France, nineteenth century
Pair of risers
Size: 18 x 25 cm
Such a pair of refined white pottery French risers showing some golden decorative items were realized in the earliest nineteenth century. They belonged to the set Elisa Bonaparte is likely to have awarded a noble Florentine family.
In 1810, according to Napoleon’s political strategy, Europe was dramatically turned upside down as French supremacy branched out its 1789 borders. The other nations had then to get allied with or subjugated by the French Emperor.
Despite the Viceroy Eugenio De Beauharnais, the son Napoleon wife (Giuseppina) had from her first marriage, Napoleon ruled over Italy. Felice Baciocchi was charged with the government of Lucca and Piombino Princedom, but Napoleon and his sister, Elisa, ruled over it. From 1809 she was also appointed as Grand Duchess of Tuscany and she moved to Florence.
Certainly worthy of note, such a pair of risers could be kept at some of the most important museums, although they could belong to the most renowned art collections in the world as well. Each of the artworks has three golden spherical feet whose upper parts are covered with a white pottery garland each.
A two-centimetre-thick golden edged surface leans against the feet. Its external part is finely enhanced by some tiny white glazed items crossing each other. Some of them are floral/heart shaped and are meant to recall a little owl. Some others look like a candle holder covered with leaf looking decorative items.
The inner part of the surface shows a golden tight mesh net looking item. It’s composed of some tiny filaments crossing each other and covered with some white pottery leaves at its central part.
The round surface and the cup are joined together by a refined rounded stem with some golden and pottery vertical alternating stripes. The lower part of the cup is finely adorned with a large mesh net with some floral elements at its intersections. Like the one at the round surface, it’s been skilfully realised and closely recalls some white lace embroideries.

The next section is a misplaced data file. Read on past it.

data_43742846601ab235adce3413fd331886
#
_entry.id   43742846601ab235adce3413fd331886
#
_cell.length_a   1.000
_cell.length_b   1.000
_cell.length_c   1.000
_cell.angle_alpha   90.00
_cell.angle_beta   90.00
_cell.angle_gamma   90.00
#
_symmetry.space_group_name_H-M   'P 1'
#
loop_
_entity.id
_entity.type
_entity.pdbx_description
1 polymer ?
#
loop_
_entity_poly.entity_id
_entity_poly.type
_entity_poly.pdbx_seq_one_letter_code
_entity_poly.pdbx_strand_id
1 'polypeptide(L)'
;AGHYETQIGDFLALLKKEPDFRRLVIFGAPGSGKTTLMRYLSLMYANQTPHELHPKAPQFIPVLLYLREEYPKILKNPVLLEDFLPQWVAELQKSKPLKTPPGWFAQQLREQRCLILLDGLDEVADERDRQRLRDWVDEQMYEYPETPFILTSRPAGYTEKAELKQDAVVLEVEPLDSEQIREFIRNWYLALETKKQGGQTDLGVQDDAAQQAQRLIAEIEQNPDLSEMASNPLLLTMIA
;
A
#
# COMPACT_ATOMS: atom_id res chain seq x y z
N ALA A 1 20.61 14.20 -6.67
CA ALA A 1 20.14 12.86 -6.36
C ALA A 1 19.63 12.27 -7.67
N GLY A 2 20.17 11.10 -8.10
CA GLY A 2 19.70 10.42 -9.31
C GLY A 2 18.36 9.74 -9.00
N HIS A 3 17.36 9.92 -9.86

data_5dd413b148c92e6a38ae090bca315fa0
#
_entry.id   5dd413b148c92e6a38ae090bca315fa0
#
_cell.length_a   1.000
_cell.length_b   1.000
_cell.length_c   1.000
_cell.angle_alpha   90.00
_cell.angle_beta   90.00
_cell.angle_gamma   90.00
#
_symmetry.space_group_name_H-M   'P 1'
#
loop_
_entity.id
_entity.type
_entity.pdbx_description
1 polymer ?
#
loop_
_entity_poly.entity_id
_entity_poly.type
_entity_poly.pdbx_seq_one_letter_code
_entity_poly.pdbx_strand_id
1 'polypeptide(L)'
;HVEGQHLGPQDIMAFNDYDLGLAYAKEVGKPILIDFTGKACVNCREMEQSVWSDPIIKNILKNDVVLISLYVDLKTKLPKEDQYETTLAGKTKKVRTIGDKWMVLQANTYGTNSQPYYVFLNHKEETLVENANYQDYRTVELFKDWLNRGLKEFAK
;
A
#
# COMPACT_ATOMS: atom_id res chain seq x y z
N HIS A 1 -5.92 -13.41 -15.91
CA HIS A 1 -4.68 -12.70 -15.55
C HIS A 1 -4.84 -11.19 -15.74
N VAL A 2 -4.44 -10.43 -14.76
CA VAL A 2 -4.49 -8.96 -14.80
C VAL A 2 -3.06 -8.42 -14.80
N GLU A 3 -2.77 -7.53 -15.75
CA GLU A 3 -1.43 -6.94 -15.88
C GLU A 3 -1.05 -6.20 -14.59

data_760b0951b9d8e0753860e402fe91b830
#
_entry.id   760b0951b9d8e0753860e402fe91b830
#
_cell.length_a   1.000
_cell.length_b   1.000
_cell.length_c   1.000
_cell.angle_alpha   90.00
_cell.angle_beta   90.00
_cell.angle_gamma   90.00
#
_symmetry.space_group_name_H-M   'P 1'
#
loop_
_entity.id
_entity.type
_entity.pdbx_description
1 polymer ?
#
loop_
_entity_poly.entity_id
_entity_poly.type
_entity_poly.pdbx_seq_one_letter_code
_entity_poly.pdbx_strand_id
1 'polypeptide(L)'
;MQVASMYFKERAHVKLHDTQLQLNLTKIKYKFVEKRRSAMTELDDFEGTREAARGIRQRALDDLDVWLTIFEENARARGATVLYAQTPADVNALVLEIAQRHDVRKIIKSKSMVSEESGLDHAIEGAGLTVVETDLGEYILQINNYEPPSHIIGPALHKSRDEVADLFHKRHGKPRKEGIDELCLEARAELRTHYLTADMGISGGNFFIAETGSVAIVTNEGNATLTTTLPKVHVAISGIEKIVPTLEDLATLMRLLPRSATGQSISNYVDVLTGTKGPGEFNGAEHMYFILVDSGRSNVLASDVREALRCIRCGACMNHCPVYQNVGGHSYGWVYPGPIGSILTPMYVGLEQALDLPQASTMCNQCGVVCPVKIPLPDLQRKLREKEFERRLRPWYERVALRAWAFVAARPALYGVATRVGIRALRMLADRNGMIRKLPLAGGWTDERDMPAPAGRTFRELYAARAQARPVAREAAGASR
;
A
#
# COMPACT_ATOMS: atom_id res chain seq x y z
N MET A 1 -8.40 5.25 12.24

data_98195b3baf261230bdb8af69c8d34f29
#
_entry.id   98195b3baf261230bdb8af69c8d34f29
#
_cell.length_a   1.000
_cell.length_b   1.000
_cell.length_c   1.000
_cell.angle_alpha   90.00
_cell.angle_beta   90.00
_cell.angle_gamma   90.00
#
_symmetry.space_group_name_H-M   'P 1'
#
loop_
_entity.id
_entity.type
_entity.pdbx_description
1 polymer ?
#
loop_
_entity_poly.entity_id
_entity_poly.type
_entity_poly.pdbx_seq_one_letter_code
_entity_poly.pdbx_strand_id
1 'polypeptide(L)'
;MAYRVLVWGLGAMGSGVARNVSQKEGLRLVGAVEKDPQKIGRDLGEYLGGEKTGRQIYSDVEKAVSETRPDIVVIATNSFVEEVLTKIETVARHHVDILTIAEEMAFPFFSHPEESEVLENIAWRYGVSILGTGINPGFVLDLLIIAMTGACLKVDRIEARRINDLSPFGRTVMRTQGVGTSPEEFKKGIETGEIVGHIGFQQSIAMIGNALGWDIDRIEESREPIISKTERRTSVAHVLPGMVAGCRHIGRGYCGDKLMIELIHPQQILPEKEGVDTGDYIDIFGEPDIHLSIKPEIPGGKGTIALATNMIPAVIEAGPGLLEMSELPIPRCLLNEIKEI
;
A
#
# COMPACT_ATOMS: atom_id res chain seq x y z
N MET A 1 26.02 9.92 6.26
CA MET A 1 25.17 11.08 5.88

Each of them is meant to get the riser lighter and airier, when it is full of fruit or candies especially, in addition to improve its white and golden sparkle.
A Greek fret sticks out of the golden edged cup. It’s composed of several interconnected pottery items depicting a huge variety of flowers and fruits, just like grape leaves and pomegranates. In addition to recall the main purpose of the riser, such decorative items are meant to suggest Greek and Roman festoons as well.
A lace looking golden drilled garland runs all over the fret. It’s likely to be meant to prevent any candies from getting out. It’s finely enhanced with some white decorative items and the tiny golden flowers each half circle the garland is composed of shows at its centre. The riser, because of such decorations, recalls the sugary icing layers cakes are usually covered by.
A thick golden pottery lid, whose smooth and bright surface has a tiny golden pine cone at its centre, gets the whole artwork hugely enhanced.
Greatly preserved, both the risers are such an example of the artist’s skills as all the decorative items blend finely together.